In April, keen to beat the May 15 mobile phone number validation deadline set by the Uganda Communications Commission, a local journalist walked into an MTN Uganda service outlet and presented his national ID.
Soon after, the staff captured his photo and thumbprints then verified his ID via the National Identification and Registration Authority (NIRA). Then he left.
Later, he received a text message that his personal details had been confirmed. But two days later, the telco sent another message asking him to go and validate his user details before the official deadline elapsed!
When he queried the text alert, MTN staff assured him that his personal details had been confirmed and that he was not at risk of disconnection. But on May 16, the journalist’s phone number was blocked from making calls and sending SMS texts. More visits to MTN service outlets produced no results before the user was told on May 18 that his problem would be rectified in 24 hours, but still this effort bore no fruit.
Frustrated, the journalist walked into downtown Kampala on May 20 and found a small mobile money dealer who promised to fix the problem within 24 hours for Ush5,000 ($1.32). And true to the dealer's word, it was fixed.
The journalist’s woes, resulting in his choice of the black market, are a testament to the inefficiency, low investment in and a trial-and-error approach to mobile phone number validation by the UCC.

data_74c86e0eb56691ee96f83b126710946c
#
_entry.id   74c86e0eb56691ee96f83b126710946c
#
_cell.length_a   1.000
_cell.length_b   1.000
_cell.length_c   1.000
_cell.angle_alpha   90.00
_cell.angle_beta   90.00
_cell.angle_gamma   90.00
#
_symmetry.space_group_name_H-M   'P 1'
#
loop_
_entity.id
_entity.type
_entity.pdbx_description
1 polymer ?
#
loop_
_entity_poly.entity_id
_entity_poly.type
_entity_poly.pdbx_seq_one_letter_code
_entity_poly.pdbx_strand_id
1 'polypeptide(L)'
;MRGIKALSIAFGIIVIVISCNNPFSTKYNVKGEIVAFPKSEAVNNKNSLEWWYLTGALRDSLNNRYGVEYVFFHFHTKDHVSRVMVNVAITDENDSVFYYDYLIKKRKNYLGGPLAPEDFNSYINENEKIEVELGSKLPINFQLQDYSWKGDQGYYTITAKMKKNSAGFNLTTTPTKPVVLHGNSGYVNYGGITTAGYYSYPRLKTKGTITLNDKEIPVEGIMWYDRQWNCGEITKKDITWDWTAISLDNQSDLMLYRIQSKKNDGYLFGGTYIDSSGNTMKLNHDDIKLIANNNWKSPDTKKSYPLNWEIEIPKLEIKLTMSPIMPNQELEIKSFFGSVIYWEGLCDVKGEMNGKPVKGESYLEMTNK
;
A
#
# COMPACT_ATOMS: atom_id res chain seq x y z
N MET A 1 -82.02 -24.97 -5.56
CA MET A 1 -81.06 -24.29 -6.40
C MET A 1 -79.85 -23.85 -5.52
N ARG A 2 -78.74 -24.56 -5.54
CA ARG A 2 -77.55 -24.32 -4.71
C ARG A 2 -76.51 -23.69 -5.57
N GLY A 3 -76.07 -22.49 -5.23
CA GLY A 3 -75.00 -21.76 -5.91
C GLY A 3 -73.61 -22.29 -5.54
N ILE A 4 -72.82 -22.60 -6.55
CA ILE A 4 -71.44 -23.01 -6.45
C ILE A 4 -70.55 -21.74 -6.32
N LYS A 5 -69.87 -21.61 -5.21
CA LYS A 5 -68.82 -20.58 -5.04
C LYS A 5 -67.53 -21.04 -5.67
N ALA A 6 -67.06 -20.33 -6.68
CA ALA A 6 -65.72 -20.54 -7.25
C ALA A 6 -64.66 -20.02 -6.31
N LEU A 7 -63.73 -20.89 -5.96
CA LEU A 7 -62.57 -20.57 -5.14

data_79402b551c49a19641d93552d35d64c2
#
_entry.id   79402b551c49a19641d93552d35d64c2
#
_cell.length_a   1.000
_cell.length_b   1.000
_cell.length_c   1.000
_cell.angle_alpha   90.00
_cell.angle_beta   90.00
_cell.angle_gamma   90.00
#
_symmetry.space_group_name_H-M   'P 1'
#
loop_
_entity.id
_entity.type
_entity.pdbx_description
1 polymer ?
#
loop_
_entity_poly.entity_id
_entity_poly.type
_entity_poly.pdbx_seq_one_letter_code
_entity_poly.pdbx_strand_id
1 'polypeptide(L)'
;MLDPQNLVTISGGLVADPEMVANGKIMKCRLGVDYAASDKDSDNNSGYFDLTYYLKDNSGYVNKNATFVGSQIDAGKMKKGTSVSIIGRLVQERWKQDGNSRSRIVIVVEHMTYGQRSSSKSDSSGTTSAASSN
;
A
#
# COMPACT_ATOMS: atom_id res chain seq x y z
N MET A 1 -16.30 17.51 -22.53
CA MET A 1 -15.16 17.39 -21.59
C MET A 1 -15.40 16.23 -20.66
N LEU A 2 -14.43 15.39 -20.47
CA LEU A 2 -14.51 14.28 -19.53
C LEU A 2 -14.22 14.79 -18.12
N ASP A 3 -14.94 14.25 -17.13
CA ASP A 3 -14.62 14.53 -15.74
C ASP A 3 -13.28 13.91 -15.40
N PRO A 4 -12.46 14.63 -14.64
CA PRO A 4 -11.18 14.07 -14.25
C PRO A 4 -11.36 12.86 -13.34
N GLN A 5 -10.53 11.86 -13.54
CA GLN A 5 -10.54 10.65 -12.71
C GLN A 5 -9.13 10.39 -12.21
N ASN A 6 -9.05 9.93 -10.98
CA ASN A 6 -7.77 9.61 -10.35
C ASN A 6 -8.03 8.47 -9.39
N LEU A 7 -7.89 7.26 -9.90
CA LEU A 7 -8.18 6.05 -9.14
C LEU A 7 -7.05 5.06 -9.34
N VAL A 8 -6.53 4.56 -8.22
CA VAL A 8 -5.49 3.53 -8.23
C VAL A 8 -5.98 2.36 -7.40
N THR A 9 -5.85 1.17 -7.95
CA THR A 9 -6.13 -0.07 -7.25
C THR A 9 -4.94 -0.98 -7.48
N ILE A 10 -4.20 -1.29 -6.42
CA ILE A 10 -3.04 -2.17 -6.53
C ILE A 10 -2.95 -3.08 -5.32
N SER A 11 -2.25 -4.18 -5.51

But the journalist is not alone.
“My MTN number was partly blocked because I failed to validate it. I applied to NIRA for a national ID sometime back but I’m yet to receive it. Every time I inquire about my application, they refer me to a different office,” said Shafic Matende, another affected user.
Efforts to obtain responses from MTN Uganda over this matter had borne no fruit by press time.
But a source at NIRA dismissed this come-back-after-24-hours line as false.
“Validation of mobile phone user data is done in real time. Our agreed position with UCC and the telecom companies provided for a third party gateway through which all telecom companies are required to submit customer data for validation and this interface operates 24/7. Anyone who tells you that it takes 24 hours to validate customer data is lying,” said a NIRA source.
UCC could not confirm the number of subscribers affected by validation problems.
UCC set a strict deadline for telecommunications firms to fix loopholes in their registration data, but little attention has been paid to the customer challenges linked to this exercise. As a result, cases have emerged of mobile phone users who validated their personal details in time but got disconnected after the official deadline.
However, UCC itself has not escaped blame, with some telcos pointing accusing fingers at its trial-and-error approach which has exposed technical failures in regulatory actions, service provider loopholes and signs of compliance fatigue.
“UCC keeps issuing new data collection requirements and changing compliance timelines,” said a senior manager at one of the telecommunications firms who requested anonymity.
“For example, a two-year compliance period for new customer registration and validation standards was suddenly cut to three months. Deployment of new software systems is difficult because they take about three months to achieve high efficiency levels after clearing computer bugs. I believe the failure by MTN’s system to validate some subscriber data in real time is caused by such bugs,” he added.
The government says the validation exercise is targeted at mobile phone users with missing facial and thumbprint images in their SIM card registration files and those who have more than one mobile number registered in their names.